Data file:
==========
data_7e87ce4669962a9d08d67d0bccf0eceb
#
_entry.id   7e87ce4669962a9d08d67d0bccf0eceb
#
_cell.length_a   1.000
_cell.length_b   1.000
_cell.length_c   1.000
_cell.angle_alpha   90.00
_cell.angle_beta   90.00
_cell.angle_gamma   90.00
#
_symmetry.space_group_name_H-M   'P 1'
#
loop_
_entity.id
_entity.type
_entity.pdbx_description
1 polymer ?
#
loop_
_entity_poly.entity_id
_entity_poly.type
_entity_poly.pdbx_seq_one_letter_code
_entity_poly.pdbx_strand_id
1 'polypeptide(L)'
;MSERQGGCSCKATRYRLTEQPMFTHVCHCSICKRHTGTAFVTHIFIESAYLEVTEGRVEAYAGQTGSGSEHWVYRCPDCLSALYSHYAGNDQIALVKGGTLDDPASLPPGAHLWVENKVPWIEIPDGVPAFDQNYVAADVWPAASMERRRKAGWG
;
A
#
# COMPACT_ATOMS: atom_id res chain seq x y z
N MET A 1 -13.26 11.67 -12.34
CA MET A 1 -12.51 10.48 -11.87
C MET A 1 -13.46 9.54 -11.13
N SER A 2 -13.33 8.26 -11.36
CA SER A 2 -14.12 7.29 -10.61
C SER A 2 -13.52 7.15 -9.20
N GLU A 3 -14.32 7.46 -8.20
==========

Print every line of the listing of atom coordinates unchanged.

data_7e87ce4669962a9d08d67d0bccf0eceb
#
_entry.id   7e87ce4669962a9d08d67d0bccf0eceb
#
_cell.length_a   1.000
_cell.length_b   1.000
_cell.length_c   1.000
_cell.angle_alpha   90.00
_cell.angle_beta   90.00
_cell.angle_gamma   90.00
#
_symmetry.space_group_name_H-M   'P 1'
#
loop_
_entity.id
_entity.type
_entity.pdbx_description
1 polymer ?
#
loop_
_entity_poly.entity_id
_entity_poly.type
_entity_poly.pdbx_seq_one_letter_code
_entity_poly.pdbx_strand_id
1 'polypeptide(L)'
;MSERQGGCSCKATRYRLTEQPMFTHVCHCSICKRHTGTAFVTHIFIESAYLEVTEGRVEAYAGQTGSGSEHWVYRCPDCLSALYSHYAGNDQIALVKGGTLDDPASLPPGAHLWVENKVPWIEIPDGVPAFDQNYVAADVWPAASMERRRKAGWG
;
A
#
# COMPACT_ATOMS: atom_id res chain seq x y z
N MET A 1 -13.26 11.67 -12.34
CA MET A 1 -12.51 10.48 -11.87
C MET A 1 -13.46 9.54 -11.13
N SER A 2 -13.33 8.26 -11.36
CA SER A 2 -14.12 7.29 -10.61
C SER A 2 -13.52 7.15 -9.20
N GLU A 3 -14.32 7.46 -8.20